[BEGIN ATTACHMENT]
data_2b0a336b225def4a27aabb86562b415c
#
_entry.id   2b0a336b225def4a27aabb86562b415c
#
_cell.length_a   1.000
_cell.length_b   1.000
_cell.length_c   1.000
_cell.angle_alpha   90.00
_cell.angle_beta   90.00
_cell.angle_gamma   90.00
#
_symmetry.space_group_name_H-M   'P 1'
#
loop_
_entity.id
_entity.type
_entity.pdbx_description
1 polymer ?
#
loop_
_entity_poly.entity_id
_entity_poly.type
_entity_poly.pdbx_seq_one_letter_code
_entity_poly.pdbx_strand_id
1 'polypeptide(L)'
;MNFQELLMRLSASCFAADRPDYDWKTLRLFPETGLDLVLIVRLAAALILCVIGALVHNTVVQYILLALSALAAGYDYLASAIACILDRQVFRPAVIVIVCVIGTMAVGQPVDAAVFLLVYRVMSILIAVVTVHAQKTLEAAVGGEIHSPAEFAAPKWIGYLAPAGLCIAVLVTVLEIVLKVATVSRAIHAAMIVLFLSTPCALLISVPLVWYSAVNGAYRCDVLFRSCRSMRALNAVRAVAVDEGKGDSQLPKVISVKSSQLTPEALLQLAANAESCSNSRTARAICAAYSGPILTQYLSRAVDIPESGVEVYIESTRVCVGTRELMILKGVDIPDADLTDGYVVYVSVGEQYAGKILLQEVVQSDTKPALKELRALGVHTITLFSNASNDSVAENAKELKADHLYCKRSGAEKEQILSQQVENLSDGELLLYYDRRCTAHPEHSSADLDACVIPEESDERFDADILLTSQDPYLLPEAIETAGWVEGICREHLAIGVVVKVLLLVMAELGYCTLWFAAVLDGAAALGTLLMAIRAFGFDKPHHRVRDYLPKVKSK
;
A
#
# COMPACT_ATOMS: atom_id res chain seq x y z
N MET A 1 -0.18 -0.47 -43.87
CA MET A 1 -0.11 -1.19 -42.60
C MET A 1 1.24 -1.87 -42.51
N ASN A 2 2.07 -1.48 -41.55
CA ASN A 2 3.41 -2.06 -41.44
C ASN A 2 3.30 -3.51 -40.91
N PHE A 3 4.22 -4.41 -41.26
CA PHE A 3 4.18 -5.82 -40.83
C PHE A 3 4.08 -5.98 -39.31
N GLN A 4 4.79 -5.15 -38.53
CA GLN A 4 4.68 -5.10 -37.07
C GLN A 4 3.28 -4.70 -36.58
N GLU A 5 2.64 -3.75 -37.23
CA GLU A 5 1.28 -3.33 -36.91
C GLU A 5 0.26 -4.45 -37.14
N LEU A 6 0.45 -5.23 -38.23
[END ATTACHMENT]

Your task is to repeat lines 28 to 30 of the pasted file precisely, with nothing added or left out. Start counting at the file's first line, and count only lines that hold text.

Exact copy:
A
#
# COMPACT_ATOMS: atom_id res chain seq x y z